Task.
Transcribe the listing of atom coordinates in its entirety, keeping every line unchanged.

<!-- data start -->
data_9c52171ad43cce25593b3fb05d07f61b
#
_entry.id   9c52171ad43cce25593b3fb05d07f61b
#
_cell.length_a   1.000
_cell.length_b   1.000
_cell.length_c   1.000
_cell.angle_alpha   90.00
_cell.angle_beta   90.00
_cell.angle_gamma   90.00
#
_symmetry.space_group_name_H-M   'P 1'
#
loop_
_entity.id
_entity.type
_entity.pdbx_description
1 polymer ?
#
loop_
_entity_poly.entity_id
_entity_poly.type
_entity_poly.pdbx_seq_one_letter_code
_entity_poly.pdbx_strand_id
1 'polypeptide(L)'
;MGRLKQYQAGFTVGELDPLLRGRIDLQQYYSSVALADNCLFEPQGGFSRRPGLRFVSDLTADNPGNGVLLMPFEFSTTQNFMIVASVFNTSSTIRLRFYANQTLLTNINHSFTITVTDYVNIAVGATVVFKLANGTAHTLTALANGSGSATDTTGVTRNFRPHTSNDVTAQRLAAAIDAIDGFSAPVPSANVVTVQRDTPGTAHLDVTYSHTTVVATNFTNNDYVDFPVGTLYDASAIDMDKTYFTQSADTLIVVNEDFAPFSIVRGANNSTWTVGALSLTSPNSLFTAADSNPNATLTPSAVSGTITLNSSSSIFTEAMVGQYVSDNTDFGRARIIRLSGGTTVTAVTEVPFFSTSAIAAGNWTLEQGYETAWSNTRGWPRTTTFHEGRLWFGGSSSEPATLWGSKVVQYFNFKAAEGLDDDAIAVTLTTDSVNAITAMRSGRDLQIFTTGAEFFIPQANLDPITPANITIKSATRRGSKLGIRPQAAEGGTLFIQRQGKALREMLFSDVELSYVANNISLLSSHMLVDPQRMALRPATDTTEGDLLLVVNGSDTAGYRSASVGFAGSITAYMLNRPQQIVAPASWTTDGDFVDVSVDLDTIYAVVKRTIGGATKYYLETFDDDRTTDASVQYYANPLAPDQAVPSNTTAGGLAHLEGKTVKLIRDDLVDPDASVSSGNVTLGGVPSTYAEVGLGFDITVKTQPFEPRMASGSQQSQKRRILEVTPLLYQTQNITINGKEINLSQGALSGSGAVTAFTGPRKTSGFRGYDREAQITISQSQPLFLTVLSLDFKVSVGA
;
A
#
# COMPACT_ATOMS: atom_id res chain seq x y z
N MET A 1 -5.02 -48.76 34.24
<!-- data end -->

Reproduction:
data_9c52171ad43cce25593b3fb05d07f61b
#
_entry.id   9c52171ad43cce25593b3fb05d07f61b
#
_cell.length_a   1.000
_cell.length_b   1.000
_cell.length_c   1.000
_cell.angle_alpha   90.00
_cell.angle_beta   90.00
_cell.angle_gamma   90.00
#
_symmetry.space_group_name_H-M   'P 1'
#
loop_
_entity.id
_entity.type
_entity.pdbx_description
1 polymer ?
#
loop_
_entity_poly.entity_id
_entity_poly.type
_entity_poly.pdbx_seq_one_letter_code
_entity_poly.pdbx_strand_id
1 'polypeptide(L)'
;MGRLKQYQAGFTVGELDPLLRGRIDLQQYYSSVALADNCLFEPQGGFSRRPGLRFVSDLTADNPGNGVLLMPFEFSTTQNFMIVASVFNTSSTIRLRFYANQTLLTNINHSFTITVTDYVNIAVGATVVFKLANGTAHTLTALANGSGSATDTTGVTRNFRPHTSNDVTAQRLAAAIDAIDGFSAPVPSANVVTVQRDTPGTAHLDVTYSHTTVVATNFTNNDYVDFPVGTLYDASAIDMDKTYFTQSADTLIVVNEDFAPFSIVRGANNSTWTVGALSLTSPNSLFTAADSNPNATLTPSAVSGTITLNSSSSIFTEAMVGQYVSDNTDFGRARIIRLSGGTTVTAVTEVPFFSTSAIAAGNWTLEQGYETAWSNTRGWPRTTTFHEGRLWFGGSSSEPATLWGSKVVQYFNFKAAEGLDDDAIAVTLTTDSVNAITAMRSGRDLQIFTTGAEFFIPQANLDPITPANITIKSATRRGSKLGIRPQAAEGGTLFIQRQGKALREMLFSDVELSYVANNISLLSSHMLVDPQRMALRPATDTTEGDLLLVVNGSDTAGYRSASVGFAGSITAYMLNRPQQIVAPASWTTDGDFVDVSVDLDTIYAVVKRTIGGATKYYLETFDDDRTTDASVQYYANPLAPDQAVPSNTTAGGLAHLEGKTVKLIRDDLVDPDASVSSGNVTLGGVPSTYAEVGLGFDITVKTQPFEPRMASGSQQSQKRRILEVTPLLYQTQNITINGKEINLSQGALSGSGAVTAFTGPRKTSGFRGYDREAQITISQSQPLFLTVLSLDFKVSVGA
;
A
#
# COMPACT_ATOMS: atom_id res chain seq x y z
N MET A 1 -5.02 -48.76 34.24